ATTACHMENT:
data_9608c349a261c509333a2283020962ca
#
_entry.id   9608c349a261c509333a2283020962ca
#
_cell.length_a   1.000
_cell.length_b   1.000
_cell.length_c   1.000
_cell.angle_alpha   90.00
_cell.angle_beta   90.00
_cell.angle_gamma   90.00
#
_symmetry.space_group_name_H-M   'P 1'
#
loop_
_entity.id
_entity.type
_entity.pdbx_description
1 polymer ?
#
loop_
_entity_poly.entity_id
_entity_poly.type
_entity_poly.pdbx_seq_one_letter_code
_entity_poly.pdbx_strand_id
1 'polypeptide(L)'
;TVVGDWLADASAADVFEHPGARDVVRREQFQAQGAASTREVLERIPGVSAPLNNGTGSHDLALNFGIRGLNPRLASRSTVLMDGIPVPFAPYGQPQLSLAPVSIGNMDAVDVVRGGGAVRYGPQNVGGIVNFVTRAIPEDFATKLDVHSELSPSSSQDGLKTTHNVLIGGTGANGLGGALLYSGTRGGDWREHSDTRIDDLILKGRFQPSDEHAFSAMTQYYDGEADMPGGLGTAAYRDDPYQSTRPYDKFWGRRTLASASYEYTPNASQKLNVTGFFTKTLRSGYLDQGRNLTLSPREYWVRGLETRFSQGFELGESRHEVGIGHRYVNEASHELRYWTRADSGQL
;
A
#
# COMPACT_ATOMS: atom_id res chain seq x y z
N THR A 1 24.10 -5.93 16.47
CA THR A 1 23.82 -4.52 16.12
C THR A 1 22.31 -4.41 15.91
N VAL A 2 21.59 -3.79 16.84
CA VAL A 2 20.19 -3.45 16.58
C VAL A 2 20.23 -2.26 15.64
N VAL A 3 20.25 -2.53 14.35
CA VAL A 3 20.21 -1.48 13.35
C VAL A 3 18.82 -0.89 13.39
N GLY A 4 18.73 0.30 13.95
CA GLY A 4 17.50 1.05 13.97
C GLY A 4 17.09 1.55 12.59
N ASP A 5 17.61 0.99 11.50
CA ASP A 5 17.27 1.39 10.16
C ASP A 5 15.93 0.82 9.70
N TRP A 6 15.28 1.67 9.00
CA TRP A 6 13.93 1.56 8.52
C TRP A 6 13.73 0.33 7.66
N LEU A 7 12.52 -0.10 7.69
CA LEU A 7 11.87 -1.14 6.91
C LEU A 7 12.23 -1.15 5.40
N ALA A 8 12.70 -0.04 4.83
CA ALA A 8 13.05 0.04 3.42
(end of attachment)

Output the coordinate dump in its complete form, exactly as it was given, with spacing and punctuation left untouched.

data_9608c349a261c509333a2283020962ca
#
_entry.id   9608c349a261c509333a2283020962ca
#
_cell.length_a   1.000
_cell.length_b   1.000
_cell.length_c   1.000
_cell.angle_alpha   90.00
_cell.angle_beta   90.00
_cell.angle_gamma   90.00
#
_symmetry.space_group_name_H-M   'P 1'
#
loop_
_entity.id
_entity.type
_entity.pdbx_description
1 polymer ?
#
loop_
_entity_poly.entity_id
_entity_poly.type
_entity_poly.pdbx_seq_one_letter_code
_entity_poly.pdbx_strand_id
1 'polypeptide(L)'
;TVVGDWLADASAADVFEHPGARDVVRREQFQAQGAASTREVLERIPGVSAPLNNGTGSHDLALNFGIRGLNPRLASRSTVLMDGIPVPFAPYGQPQLSLAPVSIGNMDAVDVVRGGGAVRYGPQNVGGIVNFVTRAIPEDFATKLDVHSELSPSSSQDGLKTTHNVLIGGTGANGLGGALLYSGTRGGDWREHSDTRIDDLILKGRFQPSDEHAFSAMTQYYDGEADMPGGLGTAAYRDDPYQSTRPYDKFWGRRTLASASYEYTPNASQKLNVTGFFTKTLRSGYLDQGRNLTLSPREYWVRGLETRFSQGFELGESRHEVGIGHRYVNEASHELRYWTRADSGQL
;
A
#
# COMPACT_ATOMS: atom_id res chain seq x y z
N THR A 1 24.10 -5.93 16.47
CA THR A 1 23.82 -4.52 16.12
C THR A 1 22.31 -4.41 15.91
N VAL A 2 21.59 -3.79 16.84
CA VAL A 2 20.19 -3.45 16.58
C VAL A 2 20.23 -2.26 15.64
N VAL A 3 20.25 -2.53 14.35
CA VAL A 3 20.21 -1.48 13.35
C VAL A 3 18.82 -0.89 13.39
N GLY A 4 18.73 0.30 13.95
CA GLY A 4 17.50 1.05 13.97
C GLY A 4 17.09 1.55 12.59
N ASP A 5 17.61 0.99 11.50
CA ASP A 5 17.27 1.39 10.16
C ASP A 5 15.93 0.82 9.70
N TRP A 6 15.28 1.67 9.00
CA TRP A 6 13.93 1.56 8.52
C TRP A 6 13.73 0.33 7.66
N LEU A 7 12.52 -0.10 7.69
CA LEU A 7 11.87 -1.14 6.91
C LEU A 7 12.23 -1.15 5.40
N ALA A 8 12.70 -0.04 4.83
CA ALA A 8 13.05 0.04 3.42